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Old 03-02-2014, 04:56 PM   #1
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Question ISO Help with defrost/cooking frozen lobster tail tonight.

I have a frozen lobster tail I need to make, and I'm looking for the best technique to thaw and then prepare it. I'd like to have it sautéed in garlic butter, or perhaps baked?

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Old 03-02-2014, 05:31 PM   #2
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Put it in a bowl in the sink with cold water trickling over it. Let the bowl fill up and the water run over the sides for movement. That's a good way to thaw any seafood.
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Old 03-02-2014, 06:12 PM   #3
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Is it easiest to just slit a cut lengthwise down the tail, then make a pouch in tin foil with butter and garlic in it? I was thinking about the butter baked method.
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Old 03-02-2014, 07:34 PM   #4
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I have never cooked it that way, but it sounds like it would work.
The trick to cooking lobster is getting a feel for when it is done so you don't overcook it, but "IMO" lobster is like chicken in that it is better to error on the side of overdone rather than underdone.
Now that I have a decent oven I've taken to cutting the top shell down to the tail, pulling the meat out and laying it on top and baking it. 350F for 15 minutes is about right for me. Brush it with butter a couple times. And kitchen shears work very well for cutting the shell.
You just need to go for it and see what works for you.
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Old 03-02-2014, 07:41 PM   #5
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The longer you cook it, the tougher and stringier it gets. Once it becomes opaque, pull it quick. Shouldn't take more than 5 or 10 minutes depending on the heat source and size of tail....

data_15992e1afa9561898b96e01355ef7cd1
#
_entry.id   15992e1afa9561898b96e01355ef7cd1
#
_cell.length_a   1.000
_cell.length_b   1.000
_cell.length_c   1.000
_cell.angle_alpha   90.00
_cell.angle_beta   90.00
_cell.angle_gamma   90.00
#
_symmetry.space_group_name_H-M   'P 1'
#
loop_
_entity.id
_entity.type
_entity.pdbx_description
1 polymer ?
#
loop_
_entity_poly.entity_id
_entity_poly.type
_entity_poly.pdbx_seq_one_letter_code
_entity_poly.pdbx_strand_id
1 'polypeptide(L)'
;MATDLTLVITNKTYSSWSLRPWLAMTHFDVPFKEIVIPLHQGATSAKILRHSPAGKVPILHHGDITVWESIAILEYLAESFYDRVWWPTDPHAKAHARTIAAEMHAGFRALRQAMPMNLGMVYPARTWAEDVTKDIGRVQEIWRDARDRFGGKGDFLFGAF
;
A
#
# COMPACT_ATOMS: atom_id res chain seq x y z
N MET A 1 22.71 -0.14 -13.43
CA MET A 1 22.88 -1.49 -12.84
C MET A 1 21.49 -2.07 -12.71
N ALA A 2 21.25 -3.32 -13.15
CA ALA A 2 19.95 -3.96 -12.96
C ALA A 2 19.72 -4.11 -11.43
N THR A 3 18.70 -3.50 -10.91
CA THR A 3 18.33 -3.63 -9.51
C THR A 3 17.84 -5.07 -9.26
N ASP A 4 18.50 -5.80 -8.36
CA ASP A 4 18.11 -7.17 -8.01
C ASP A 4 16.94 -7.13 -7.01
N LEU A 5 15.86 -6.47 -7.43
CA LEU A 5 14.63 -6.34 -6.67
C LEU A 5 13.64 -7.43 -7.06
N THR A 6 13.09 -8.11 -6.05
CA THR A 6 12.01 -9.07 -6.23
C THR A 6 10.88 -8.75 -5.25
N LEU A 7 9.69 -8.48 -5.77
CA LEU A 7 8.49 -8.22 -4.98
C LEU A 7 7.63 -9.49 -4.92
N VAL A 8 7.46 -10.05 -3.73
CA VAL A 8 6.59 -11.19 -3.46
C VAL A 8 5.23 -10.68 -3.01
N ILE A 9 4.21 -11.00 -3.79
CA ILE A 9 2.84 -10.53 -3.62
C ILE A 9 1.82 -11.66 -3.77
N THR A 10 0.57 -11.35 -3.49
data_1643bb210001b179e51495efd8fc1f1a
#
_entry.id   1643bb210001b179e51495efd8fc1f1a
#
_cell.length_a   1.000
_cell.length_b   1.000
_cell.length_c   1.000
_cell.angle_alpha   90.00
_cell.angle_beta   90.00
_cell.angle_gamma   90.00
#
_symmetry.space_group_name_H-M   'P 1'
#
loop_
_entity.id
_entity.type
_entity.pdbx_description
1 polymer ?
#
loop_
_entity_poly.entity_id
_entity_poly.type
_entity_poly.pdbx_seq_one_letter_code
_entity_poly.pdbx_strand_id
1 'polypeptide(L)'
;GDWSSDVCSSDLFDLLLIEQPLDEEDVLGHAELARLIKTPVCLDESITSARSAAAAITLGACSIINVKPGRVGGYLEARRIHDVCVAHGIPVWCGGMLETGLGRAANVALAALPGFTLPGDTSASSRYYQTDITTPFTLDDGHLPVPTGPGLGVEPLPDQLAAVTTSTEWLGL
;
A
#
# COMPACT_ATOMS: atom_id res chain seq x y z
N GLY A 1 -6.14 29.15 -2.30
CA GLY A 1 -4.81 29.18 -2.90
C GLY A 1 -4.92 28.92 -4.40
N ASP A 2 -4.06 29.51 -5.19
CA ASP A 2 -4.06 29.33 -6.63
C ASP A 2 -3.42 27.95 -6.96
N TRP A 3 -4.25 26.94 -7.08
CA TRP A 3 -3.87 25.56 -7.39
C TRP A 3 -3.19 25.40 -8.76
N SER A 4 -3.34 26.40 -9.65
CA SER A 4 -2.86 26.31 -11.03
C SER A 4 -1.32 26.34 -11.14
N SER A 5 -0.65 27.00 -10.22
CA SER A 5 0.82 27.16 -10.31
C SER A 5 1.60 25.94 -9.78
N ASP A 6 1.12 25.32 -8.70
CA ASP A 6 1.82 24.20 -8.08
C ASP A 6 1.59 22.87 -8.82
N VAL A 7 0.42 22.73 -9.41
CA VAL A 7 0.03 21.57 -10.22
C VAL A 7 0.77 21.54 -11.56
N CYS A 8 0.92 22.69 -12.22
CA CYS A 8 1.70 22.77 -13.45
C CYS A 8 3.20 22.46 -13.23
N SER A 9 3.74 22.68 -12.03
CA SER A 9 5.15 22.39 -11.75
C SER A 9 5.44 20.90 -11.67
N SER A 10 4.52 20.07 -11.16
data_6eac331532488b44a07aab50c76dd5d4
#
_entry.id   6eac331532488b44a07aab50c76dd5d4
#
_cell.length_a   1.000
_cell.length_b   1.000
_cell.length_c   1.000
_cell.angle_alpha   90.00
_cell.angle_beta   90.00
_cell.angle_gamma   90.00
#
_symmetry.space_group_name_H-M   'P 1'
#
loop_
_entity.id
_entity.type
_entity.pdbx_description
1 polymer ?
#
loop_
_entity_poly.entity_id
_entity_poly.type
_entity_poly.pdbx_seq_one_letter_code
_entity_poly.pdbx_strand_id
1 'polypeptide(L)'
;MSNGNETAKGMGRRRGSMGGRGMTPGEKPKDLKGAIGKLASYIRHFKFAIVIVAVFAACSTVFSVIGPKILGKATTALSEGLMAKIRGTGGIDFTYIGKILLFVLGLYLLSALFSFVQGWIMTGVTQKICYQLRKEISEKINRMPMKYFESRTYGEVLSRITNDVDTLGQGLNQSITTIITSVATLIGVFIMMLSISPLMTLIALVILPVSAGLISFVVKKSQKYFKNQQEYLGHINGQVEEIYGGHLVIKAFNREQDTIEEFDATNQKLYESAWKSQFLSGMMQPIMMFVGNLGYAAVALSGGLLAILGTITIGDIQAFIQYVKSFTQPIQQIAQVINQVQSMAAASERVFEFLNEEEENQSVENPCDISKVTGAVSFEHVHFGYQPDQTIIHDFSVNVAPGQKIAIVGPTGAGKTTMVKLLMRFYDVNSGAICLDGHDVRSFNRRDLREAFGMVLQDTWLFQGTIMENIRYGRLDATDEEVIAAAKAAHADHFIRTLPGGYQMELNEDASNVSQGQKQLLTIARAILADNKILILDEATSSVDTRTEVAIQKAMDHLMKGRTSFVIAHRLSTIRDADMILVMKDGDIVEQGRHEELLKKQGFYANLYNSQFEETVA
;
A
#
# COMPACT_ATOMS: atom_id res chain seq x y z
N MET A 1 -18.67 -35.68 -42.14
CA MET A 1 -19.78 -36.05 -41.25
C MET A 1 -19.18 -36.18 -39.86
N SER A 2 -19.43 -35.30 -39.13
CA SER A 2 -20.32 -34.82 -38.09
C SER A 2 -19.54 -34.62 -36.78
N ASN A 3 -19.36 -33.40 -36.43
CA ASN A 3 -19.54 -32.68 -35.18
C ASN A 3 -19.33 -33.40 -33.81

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Old 03-02-2014, 08:04 PM   #6
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Thx for the insight y'all. I used this method, but made a few minor changes. My lobster was delicious, about a 5oz tail section

I went with a little garlic into my butter, and prepared in a small frying pan

How To Cook Lobster Tails: A Guide For People Who Don't Have Butlers To Do All The Work
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Old 03-02-2014, 09:01 PM   #7
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You might be interested in this method, too. I've used it several times (not always with the puree) and they come out good. Easy to see when they are done, too.

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Old 03-02-2014, 11:37 PM   #8
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Quote:
Originally Posted by BBQ Mikey View Post
I have a frozen lobster tail I need to make, and I'm looking for the best technique to thaw and then prepare it. I'd like to have it sautéed in garlic butter, or perhaps baked?
Both the Food Standards Agency in Britain and the FDA in the US recommend overnight defrosting in the 'fridge as the safest method for shellfish, fish and meat.

Also and generally speaking, the slower you defrost them better the flavour and texture will be.
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Old 03-03-2014, 10:01 AM   #9